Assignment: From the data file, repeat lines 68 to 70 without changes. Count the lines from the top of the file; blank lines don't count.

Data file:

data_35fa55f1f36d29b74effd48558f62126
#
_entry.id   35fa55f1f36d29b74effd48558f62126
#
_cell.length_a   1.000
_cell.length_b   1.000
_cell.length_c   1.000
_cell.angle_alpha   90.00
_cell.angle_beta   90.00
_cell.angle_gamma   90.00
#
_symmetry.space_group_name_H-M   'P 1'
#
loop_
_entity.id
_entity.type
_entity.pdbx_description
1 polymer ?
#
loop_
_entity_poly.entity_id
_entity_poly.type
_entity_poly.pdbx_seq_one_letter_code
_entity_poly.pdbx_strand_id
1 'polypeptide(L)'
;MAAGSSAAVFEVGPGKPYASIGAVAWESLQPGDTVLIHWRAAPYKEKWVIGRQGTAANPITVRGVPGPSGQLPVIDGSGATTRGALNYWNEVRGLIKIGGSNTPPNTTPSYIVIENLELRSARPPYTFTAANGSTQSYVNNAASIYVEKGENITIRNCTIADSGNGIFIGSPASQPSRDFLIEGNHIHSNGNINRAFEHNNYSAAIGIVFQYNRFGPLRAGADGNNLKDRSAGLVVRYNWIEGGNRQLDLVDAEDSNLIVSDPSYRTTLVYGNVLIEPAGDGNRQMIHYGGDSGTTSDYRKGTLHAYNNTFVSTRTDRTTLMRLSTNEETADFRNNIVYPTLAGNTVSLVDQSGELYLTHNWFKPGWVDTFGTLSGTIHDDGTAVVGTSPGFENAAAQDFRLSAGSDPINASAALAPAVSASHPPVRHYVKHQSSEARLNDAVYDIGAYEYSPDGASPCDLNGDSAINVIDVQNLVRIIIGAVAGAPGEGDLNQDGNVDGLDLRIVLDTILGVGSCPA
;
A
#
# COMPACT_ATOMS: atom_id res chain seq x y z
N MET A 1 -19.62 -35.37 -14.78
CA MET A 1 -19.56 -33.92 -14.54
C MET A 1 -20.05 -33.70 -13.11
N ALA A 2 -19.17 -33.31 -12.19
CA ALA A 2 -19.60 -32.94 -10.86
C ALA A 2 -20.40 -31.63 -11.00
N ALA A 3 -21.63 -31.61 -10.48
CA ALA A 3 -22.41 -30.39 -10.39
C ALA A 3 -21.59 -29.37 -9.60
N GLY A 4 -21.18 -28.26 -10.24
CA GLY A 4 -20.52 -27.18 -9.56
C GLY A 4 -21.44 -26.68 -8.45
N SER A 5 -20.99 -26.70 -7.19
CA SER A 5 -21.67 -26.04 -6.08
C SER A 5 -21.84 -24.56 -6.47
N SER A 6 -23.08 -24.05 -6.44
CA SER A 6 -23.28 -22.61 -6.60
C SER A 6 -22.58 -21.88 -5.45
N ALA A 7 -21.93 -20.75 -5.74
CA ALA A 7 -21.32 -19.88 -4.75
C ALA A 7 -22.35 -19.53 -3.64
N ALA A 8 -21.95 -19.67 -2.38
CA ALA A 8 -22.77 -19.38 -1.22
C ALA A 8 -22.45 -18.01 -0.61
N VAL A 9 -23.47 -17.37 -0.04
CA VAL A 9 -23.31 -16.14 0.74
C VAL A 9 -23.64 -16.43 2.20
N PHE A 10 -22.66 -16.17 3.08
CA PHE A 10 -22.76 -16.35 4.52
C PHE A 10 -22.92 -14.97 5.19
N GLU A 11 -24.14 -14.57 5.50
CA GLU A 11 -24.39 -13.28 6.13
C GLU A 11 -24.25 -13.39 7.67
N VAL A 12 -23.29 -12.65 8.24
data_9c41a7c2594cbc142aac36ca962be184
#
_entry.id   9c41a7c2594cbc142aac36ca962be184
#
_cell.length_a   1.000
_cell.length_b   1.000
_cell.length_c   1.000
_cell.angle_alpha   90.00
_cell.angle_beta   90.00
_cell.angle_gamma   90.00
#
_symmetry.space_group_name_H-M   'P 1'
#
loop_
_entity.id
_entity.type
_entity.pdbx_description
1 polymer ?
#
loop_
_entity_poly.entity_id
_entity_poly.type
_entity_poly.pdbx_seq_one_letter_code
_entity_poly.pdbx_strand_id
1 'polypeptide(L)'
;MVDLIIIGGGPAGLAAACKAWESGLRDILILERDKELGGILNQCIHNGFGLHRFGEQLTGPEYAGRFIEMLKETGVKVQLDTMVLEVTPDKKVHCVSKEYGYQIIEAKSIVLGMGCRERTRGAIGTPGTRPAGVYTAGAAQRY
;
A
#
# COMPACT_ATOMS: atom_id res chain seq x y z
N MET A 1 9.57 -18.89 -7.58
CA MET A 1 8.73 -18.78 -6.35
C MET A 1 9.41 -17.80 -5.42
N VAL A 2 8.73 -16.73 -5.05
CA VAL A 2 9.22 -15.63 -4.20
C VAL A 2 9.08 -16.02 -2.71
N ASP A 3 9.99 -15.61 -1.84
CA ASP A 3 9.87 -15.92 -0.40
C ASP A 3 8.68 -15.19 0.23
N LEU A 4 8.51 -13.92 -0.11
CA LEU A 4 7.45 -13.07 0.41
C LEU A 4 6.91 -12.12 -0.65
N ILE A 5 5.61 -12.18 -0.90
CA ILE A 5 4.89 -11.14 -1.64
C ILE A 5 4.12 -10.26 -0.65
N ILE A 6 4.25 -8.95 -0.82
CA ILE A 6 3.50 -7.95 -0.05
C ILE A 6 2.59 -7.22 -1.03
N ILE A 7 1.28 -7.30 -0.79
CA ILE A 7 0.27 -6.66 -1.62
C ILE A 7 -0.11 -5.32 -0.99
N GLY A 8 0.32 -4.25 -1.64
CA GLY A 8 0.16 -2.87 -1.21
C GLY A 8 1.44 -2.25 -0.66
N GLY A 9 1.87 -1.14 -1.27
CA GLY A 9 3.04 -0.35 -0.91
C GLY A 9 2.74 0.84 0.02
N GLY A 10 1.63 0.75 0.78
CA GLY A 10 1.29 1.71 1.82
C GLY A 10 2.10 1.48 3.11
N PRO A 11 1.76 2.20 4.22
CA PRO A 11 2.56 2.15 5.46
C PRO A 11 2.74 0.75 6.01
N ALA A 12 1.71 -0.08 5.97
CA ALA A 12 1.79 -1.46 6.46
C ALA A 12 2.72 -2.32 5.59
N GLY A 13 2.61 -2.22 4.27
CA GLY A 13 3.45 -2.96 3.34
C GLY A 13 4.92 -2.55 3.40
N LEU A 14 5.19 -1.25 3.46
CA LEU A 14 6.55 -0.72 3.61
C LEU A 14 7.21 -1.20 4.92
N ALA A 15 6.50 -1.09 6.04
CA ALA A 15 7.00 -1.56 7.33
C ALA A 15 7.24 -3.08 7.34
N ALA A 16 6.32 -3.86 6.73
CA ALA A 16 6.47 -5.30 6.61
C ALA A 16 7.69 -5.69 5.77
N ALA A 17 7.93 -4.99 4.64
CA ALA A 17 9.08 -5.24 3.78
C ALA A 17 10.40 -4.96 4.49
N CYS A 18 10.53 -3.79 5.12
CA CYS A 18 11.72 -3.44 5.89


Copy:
#
_cell.length_a   1.000
_cell.length_b   1.000